Oh, and he carries that psychic paper as a matter of course, something he’s only been doing as he has gotten older.
The Second Doctor was the one who first stated that he left Gallifrey because he was bored during his final adventure “The War Games,” but it was the Tenth who first suggested fear played a larger part in his inability to settle down in Time Lord culture. Describing the Master’s initiation into the academy on Gallifrey, he said: “As a novice, he was taken for initiation. He stood in front of the Untempered Schism. It’s a gap in the fabric of reality through which could be seen the whole of the vortex. You stand there, eight years old, staring at the raw power of time and space, just a child. Some would be inspired, some would run away, and some would go mad.”
And when Martha asked him which one he was, he said: “Oh, the ones that ran away, I never stopped.”
We all remember the last time the Doctor said he was going home “the long way round,” right?
Although the creature that chases and ultimately catches the Doctor is referred to in the credits as Veil (which means the Doctor has spent part of this story digging up the Veil’s yard*), it is not the first creature in the Whoniverse to go by that name. There’s an episode of The Sarah Jane Adventures in which a species of reptile emerges called the Veil. They do not appear to be unduly infested with flies.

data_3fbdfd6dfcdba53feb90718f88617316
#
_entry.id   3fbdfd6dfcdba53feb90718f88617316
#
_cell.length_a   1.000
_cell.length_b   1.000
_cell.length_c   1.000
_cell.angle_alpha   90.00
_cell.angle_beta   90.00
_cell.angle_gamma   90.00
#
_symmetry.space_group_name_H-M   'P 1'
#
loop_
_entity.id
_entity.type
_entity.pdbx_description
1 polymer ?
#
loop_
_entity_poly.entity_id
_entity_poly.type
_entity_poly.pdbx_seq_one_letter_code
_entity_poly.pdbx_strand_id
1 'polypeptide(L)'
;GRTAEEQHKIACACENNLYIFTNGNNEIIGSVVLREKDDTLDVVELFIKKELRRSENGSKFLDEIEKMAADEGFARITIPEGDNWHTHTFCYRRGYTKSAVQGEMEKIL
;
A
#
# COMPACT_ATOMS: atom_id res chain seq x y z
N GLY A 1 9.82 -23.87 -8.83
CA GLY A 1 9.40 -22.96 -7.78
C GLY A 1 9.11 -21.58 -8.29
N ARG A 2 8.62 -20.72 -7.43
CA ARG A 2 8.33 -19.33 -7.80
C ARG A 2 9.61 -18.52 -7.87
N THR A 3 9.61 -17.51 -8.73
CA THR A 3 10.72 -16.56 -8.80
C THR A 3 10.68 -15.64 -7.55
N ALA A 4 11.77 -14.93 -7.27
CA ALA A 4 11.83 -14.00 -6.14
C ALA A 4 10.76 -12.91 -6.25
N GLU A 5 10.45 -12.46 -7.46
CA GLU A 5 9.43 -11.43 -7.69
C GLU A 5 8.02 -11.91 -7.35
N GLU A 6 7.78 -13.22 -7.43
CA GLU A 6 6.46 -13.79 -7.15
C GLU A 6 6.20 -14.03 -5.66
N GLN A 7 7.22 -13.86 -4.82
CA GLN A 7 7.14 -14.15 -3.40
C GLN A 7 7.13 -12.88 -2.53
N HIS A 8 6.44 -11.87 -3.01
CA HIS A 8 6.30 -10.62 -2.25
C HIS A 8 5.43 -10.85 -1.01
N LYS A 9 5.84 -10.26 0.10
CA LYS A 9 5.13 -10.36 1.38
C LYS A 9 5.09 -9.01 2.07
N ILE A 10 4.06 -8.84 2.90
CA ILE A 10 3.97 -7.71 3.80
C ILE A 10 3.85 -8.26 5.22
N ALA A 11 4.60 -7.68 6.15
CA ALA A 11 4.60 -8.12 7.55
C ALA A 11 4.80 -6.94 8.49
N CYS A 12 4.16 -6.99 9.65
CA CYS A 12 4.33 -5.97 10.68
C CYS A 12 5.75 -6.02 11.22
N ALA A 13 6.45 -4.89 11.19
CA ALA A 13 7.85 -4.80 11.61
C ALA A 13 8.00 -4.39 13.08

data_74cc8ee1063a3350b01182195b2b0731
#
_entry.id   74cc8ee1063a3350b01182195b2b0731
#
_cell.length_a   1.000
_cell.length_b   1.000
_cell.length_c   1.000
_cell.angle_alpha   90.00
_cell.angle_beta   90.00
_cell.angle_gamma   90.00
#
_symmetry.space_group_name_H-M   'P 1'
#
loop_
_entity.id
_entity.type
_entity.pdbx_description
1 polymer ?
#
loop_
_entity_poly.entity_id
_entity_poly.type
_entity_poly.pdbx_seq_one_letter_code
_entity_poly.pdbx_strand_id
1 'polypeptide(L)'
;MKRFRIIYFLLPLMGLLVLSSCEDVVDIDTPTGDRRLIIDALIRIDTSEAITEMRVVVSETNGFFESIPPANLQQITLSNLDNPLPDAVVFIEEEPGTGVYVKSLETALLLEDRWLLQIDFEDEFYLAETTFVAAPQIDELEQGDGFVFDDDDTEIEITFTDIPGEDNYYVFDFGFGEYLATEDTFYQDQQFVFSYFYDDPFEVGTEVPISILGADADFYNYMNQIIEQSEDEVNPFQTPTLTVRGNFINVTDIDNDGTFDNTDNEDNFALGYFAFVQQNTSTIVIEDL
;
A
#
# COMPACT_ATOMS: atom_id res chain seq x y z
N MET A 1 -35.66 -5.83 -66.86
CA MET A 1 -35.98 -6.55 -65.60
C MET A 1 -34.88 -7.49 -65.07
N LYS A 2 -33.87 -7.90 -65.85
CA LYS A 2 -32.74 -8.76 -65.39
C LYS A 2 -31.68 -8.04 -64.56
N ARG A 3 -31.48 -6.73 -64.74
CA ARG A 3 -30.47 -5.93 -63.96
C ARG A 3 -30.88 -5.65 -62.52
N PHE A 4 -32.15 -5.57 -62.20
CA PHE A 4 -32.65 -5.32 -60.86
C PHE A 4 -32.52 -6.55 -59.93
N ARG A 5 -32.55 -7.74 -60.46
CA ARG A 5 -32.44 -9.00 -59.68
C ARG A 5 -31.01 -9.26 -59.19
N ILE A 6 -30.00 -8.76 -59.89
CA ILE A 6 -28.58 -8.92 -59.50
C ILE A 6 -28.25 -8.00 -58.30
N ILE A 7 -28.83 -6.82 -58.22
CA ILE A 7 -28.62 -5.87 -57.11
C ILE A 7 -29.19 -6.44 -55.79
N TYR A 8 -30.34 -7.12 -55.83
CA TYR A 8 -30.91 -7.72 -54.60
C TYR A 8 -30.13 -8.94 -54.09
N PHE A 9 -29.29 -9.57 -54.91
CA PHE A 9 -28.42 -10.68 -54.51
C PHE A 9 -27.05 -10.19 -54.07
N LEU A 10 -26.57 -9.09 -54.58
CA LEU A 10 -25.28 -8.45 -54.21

Speaking of which, Veil’s appearance is riddled with iconic references to death and devils from history. He (or she) is a hooded figure, painfully thin and creeping slowly up on people. Then there’s the Devil, or Beelzebub, who was referred to as the Lord of the Flies. There’s also the expression go beyond the veil, which is a euphemism for dying. That comes from the Bible, and the chapters in Exodus describing how to set up a tabernacle with two chambers, separated by a veil. God wished to speak to his people in the holiest chamber through a high priest who was allowed access behind the veil. And, of course, death is a way of achieving access to both heaven and God.